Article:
## Stabilizing Value – Rating Bureaus Provide a Break of Sorts

The Stabilizing Value in Workers Compensation Rating Bureau Experience Modification Factor Worksheets saves companies premiums every day. How does this boring-sounding number help employers save premium dollars?

I am using the numbers from an EMod sheet that I have been reviewing this evening.

### Basic EMod Formula

An XMod factor (EMod synonym) is represented by the very basic formula –

#### EMod = Actual Losses / Expected Losses

The EMod for this insured – who will remain nameless – has these numbers

EMod = Actual Losses / Expected Losses

**EMod = 551,000 / 398,000 = 1.38 <<< Ouch! **

The basic EMod Formula leaves the employer with a 38% increase to their premium formula. Hang in there with me – this may seem boring. The end result will be worth your time.

I want to stay on track with explaining the Stabilizing Value. Check out these definitions for the values in the below table.

Ratable Excess is calculated by using multiplying the Excess Losses by the all-important Wt factor.

Whew are you confused, you will be fine. If you are feeling number stress go see the heartwarming Mr. Rogers clip then come back.

Ok, so back to the EMod neighborhood.

Primary Losses |
Stabilizing Value |
Ratable Excess |
Totals |
|||||

Actual | 138,258 | 299,691 | 95,038 | 532,987 | ||||

Expected | 99,179 | 299,691 | 68,728 | 467,598 | ||||

Exp Mod |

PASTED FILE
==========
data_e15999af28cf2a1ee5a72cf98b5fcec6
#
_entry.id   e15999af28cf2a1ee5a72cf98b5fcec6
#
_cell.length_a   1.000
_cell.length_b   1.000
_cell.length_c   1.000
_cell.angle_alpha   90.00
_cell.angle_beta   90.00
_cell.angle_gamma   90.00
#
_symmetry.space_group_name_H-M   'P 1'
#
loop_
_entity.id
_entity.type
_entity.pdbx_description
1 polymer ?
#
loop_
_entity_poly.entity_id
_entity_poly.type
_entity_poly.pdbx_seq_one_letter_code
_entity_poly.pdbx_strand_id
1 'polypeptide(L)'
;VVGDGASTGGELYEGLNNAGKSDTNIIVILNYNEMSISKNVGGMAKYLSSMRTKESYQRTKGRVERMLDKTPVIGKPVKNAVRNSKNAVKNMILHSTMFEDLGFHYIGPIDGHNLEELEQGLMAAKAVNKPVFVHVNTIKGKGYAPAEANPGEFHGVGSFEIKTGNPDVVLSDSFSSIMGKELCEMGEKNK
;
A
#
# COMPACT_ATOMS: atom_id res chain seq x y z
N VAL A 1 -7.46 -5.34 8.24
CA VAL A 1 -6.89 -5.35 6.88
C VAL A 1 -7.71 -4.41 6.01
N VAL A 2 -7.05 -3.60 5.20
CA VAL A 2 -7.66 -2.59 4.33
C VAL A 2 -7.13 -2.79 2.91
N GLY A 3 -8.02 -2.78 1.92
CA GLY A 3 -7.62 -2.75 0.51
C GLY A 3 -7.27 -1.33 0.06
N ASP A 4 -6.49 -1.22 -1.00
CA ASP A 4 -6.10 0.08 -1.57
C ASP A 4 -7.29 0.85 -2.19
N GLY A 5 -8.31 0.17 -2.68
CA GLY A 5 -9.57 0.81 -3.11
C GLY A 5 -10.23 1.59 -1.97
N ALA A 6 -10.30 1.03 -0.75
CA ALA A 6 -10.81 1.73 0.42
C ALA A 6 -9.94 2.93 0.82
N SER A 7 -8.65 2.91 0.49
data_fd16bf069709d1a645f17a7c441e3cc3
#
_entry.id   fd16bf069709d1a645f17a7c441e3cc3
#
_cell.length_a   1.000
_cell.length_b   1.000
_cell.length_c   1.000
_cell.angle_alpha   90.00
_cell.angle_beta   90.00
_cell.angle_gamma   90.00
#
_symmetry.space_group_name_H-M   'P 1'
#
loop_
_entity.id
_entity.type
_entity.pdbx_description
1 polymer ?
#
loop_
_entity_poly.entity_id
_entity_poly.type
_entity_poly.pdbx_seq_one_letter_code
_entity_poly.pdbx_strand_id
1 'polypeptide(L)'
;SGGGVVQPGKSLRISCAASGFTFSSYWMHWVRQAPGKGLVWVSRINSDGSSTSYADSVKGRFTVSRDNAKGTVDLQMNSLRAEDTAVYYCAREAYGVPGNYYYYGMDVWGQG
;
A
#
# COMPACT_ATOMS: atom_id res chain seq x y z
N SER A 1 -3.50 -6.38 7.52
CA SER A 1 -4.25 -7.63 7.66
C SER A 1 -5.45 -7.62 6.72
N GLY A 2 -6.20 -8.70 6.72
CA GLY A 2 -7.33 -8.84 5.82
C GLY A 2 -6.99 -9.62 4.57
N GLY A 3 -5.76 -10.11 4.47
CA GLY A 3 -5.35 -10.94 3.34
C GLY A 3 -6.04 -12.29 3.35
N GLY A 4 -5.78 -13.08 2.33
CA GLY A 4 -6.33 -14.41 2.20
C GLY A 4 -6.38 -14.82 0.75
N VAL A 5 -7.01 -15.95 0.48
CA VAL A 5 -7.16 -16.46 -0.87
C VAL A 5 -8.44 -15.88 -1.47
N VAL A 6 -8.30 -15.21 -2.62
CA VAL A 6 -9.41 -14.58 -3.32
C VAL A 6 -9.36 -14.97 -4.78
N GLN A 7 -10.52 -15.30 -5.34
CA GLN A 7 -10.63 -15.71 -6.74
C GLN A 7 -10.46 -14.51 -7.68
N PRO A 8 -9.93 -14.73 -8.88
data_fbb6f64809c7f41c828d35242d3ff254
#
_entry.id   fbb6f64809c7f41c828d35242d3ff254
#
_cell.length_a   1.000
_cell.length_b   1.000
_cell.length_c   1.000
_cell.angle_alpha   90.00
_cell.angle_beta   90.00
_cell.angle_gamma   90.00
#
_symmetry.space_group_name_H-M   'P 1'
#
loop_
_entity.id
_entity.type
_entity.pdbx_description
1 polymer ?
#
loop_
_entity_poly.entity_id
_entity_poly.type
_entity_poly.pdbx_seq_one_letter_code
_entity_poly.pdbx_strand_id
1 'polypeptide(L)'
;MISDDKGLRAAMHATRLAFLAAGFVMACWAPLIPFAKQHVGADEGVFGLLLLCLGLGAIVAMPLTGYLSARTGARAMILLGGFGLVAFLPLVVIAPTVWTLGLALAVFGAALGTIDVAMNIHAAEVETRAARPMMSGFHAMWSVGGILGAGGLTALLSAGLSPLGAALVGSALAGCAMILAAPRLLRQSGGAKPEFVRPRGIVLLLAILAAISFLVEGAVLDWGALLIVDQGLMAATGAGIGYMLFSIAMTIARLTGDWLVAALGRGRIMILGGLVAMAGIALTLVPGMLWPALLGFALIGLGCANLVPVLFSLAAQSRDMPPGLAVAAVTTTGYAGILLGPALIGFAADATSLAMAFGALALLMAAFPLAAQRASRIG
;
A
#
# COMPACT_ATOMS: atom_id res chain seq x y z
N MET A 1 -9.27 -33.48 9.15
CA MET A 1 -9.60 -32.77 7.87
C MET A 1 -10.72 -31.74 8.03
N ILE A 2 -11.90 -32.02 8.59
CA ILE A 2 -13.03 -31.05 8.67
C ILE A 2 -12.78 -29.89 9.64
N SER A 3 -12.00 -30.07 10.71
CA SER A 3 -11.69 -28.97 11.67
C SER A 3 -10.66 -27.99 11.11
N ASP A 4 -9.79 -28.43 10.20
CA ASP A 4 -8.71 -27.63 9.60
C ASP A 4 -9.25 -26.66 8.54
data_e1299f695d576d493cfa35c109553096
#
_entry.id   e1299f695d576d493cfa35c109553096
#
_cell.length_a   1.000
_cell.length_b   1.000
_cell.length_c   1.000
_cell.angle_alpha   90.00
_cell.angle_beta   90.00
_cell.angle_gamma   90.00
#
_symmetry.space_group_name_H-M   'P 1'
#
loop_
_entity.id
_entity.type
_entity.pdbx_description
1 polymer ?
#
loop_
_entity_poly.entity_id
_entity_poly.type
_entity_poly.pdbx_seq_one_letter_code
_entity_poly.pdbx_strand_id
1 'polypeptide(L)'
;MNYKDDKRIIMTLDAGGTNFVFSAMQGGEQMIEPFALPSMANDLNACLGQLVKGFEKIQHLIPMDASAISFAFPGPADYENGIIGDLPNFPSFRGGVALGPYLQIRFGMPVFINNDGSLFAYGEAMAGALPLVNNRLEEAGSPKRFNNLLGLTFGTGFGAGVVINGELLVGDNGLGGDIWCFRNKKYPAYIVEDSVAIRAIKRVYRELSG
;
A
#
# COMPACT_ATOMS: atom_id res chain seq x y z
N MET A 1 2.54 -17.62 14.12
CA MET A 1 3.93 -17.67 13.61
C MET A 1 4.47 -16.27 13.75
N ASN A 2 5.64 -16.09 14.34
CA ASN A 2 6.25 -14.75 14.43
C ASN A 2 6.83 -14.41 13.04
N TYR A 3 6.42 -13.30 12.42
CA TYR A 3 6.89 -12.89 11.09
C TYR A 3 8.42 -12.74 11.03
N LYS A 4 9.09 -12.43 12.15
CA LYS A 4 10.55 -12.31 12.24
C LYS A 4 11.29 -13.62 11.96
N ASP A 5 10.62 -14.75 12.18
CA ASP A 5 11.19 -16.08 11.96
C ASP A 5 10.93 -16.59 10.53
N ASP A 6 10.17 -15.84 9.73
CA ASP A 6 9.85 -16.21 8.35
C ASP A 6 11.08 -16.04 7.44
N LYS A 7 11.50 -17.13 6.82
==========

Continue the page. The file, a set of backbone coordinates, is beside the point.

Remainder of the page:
||||||||

1.14 |

#### EMod Formula From Rating Sheets (No Stabilizing Value)

The EMod Formula has many more steps than the basic one shown in the previous section. So, let us look at the final numbers without using the Stabilizing Value.

**E-Mod = (Actual Primary Loss + Actual Rateable Excess Loss) / (Expected Primary Loss + Actual Ratable Excess Loss)**

E-Mod = (138,258 + 95,038) / (99,179 + 68,728) =** 1,39 Ouch again.**

#### EMod Formula From Rating Sheets – With Stabilizing Value

Looking at the above table with the factor added in , one can see that the EMod dropped by approximately .25 from the values without any stabilization. A 1.14 Mod, while not the best, is better than having to pay 25% more for the same workers comp coverage.

If you pull out your Workers Comp Rating Sheets, you can see how the Stabilizing and Excess Ratable values are calculated for your company. The main reason this article was written was to show you how the Rating Bureaus cut companies some slack on their X-mods.

Besides, I only have one Mr. Rogers calming video to show you.

#### End Result

Actually, I found an anomaly on my client’s loss runs – which feed into the EMod Rating Sheets loss runs. The anomaly reduced the company’s Mod below 1.0. <<Much less of an ouch with the help of the stabilizing value.